Sunday, March 27, 2011

Thursday, March 24, 2011

World TB Day (March 24th, 2011)


Tuberculosis (TB) is a preventable and treatable disease caused by Mycobacterium tuberculosis. TB is spread by person-to-person contact via droplets from the lungs and throat of people with active respiratory TB disease.

Two billion people, fully one-third of humanity, are infected with latent TB. While healthy immune systems are often able to contain the bacteria, people with latent TB remain susceptible to developing active TB disease, with symptoms including productive coughing, chills, night sweats, fever, easy fatigue, loss of appetite, and weight loss. Each year there are 9.4 million new case of active TB cases, resulting in 1 million deaths.

TB closely follows social gradients in income, housing, and other social determinants of health. It is at once a completely curable disease, and a leading cause of death worldwide. While effective antibiotic treatment has existed for over 50 years, poor and inconsistent access to care has facilitated the rise of multi-drug resistant TB (MDR-TB). TB and MDR-TB remain preventable and treatable.

Preventing and treating TB involves the practice of social medicine, and a commitment to pragmatic solidarity - "a commitment to struggle alongside the destitute sick and against the economic and political structures that cause and perpetuate poverty and ill health" (PIH 2003).

Sunday, March 13, 2011

Addressing Non-communicable Diseases of the ‘Bottom Billion’


From Global Health Delivery Online

"Non-communicable diseases (NCDs) like coronary disease, adult-onset diabetes, and some cancers have attracted a great deal of attention and resources in wealthy and middle-income countries, where they have emerged as leading causes of death and disability among populations who eat too much, exercise too little, and are heavy consumers of tobacco and alcohol. “The NCDs that afflict people living on less than a dollar a day in countries like Rwanda or Haiti have received far less attention and have very different causes,” says Partners In Health physician Gene Bukhman. “For this ‘bottom billion,’ NCDs like rheumatic heart disease, type 1 diabetes, mental illnesses, epilepsy, and cervical cancer are often the result of lack of access to food, shelter, education, and health care interventions readily available in developed countries.”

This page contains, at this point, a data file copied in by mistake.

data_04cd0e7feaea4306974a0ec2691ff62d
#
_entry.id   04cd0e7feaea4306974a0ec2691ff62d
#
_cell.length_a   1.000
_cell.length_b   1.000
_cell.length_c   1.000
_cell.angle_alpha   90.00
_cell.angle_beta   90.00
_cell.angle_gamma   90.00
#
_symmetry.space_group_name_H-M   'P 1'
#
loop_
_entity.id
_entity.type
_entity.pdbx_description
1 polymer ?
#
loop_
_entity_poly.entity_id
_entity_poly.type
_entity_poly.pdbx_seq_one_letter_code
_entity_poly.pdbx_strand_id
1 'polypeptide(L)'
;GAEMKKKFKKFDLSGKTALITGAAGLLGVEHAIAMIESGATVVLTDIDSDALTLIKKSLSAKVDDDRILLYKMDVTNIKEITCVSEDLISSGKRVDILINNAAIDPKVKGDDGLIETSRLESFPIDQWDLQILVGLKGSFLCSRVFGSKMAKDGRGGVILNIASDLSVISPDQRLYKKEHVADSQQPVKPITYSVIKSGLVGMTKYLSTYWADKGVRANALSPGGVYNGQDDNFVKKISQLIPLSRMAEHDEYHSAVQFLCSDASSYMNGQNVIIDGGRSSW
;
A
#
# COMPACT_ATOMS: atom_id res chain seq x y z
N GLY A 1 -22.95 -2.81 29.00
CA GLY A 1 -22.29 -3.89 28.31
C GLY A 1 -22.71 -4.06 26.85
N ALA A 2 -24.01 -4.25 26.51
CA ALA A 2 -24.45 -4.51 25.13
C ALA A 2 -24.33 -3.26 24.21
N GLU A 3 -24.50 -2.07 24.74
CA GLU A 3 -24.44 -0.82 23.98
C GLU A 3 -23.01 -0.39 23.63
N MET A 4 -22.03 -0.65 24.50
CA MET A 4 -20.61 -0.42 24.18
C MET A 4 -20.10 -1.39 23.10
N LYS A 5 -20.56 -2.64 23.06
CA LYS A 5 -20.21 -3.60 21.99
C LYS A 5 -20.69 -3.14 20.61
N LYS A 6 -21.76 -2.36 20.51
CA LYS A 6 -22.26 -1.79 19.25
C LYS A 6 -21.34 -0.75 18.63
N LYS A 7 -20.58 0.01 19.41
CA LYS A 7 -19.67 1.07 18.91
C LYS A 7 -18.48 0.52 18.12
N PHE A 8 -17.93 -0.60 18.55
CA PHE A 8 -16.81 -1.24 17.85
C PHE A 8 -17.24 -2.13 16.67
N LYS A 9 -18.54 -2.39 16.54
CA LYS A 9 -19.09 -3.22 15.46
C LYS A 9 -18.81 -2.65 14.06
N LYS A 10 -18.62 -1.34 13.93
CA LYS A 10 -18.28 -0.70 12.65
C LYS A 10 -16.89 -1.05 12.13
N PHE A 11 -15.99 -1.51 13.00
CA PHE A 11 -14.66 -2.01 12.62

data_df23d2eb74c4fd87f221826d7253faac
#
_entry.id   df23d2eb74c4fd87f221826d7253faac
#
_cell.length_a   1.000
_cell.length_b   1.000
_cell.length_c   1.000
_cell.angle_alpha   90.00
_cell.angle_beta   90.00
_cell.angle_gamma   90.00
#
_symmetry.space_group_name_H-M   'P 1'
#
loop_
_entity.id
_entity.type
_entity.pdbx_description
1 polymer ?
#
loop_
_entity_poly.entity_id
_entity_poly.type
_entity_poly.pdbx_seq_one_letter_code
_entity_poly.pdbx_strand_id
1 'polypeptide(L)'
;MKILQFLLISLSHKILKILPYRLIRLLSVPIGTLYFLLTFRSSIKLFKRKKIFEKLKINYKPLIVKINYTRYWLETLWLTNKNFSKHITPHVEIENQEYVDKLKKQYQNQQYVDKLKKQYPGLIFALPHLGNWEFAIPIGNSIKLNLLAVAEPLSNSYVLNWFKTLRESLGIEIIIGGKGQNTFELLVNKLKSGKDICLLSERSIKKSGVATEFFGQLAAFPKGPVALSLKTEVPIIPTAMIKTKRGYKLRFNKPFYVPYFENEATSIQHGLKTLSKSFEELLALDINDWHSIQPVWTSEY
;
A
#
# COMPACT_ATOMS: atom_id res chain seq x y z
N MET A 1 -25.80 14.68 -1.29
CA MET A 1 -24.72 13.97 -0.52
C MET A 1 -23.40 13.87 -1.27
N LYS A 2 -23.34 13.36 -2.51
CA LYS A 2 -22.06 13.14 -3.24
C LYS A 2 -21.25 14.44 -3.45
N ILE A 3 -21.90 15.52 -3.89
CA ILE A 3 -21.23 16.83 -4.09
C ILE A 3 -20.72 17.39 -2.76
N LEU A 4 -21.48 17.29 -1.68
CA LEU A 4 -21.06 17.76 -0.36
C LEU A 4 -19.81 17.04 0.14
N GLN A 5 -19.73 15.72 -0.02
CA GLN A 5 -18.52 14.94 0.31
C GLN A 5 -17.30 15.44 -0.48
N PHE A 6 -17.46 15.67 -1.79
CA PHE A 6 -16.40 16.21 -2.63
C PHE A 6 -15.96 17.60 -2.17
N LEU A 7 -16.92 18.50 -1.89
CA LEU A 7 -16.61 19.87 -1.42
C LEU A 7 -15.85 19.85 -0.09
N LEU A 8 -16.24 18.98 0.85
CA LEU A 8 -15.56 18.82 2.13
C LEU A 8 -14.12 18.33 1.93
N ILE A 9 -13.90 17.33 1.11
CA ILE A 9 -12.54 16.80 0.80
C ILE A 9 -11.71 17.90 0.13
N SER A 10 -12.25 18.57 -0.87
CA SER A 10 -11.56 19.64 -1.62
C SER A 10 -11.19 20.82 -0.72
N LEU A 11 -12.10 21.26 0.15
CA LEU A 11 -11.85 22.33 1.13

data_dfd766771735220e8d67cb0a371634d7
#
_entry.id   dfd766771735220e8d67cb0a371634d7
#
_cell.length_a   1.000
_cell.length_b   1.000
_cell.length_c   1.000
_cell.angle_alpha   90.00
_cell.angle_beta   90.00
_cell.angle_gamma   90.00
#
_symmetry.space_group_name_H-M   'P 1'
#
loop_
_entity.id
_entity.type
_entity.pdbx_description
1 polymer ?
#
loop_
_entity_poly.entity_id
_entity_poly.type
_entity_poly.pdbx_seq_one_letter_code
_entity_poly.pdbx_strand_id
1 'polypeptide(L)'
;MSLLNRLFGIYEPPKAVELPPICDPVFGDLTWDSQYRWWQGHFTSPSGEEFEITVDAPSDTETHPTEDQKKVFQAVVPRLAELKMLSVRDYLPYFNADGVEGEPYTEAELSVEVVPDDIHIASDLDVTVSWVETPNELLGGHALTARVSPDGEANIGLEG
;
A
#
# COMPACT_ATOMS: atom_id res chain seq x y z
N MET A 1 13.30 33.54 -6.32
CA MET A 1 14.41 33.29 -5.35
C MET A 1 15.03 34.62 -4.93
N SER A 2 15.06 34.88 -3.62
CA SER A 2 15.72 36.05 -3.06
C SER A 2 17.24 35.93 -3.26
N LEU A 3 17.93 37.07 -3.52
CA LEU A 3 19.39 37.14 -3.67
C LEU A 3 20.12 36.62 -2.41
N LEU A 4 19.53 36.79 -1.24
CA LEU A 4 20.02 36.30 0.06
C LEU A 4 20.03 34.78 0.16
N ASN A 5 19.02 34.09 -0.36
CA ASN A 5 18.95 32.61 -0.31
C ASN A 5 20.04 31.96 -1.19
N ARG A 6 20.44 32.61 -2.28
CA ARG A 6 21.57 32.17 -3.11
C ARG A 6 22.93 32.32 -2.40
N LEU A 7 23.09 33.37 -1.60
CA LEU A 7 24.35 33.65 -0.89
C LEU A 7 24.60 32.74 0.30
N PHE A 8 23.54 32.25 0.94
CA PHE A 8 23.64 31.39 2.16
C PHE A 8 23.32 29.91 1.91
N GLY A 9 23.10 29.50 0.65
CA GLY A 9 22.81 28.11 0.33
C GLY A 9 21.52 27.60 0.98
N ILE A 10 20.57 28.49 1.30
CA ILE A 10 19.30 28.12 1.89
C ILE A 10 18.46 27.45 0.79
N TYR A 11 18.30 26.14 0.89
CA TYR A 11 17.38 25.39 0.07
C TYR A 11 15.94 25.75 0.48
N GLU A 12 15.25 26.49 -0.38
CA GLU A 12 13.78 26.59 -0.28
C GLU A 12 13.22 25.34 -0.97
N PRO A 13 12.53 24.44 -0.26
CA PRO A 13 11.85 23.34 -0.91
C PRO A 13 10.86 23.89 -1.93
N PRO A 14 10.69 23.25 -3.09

When looking at a graph plotting out the diseases that most affect a population, communicable diseases like HIV and malaria are at the top of the curve, causing more deaths, but NCDs like epilepsy or heart disease are on the ‘long tail.’ No single condition has a dramatic prevalence but together they impose a heavy burden that is not effectively addressed by disease-specific strategies that have been used for communicable diseases.

Read More

Tuesday, March 8, 2011

100 Years of International Women's Day: Time to Make the Promise of Equality a Reality

"This year marks the 100th anniversary of International Women’s Day. The day was commemorated for the first time on 19 March 1911 in Austria, Denmark, Germany and Switzerland, following its establishment during the Socialist International meeting the prior year. More than one million women and men attended rallies on that first commemoration. read more »

The United Nations observes International Women’s Day this year on 8 March 2011. The theme is “Equal Access to Education, Training and Science and Technology: Pathway to Decent Work for Women.” UN Women is organizing or cosponsoring a number of events around the world to commemorate the day."

Friday, March 4, 2011

Indigenous health promotion in Canada

While much of the Canadian population enjoys good health, health status in Canada still follows steep social gradients of inequality. From obesity and cardiovascular disease, to sexually transmitted infections, tuberculosis, and suicide, Indigenous people in Canada face a disproportionate burden of disease. It doesn't have to be this way, and Indigenous peoples across Canada are pouring energy into creative calls for action.

This video by Anishinaabe hip hop artist and CBC producer Wab Kinew video translates data from youth participants in the First Nations Regional Longitudinal Health Survey into hip hop lyrics for a youth audience. Congrats to Wab Kinew and the FNIGC for their great work! For more info, visit the the First Nations Information Governance Centre.

The living history of colonialism in Canada is a reminder that public health involves a commitment to pragmatic solidarity - a commitment to struggle alongside Indigenous peoples to address the political and economic conditions that cause and perpetuate poverty and poor health.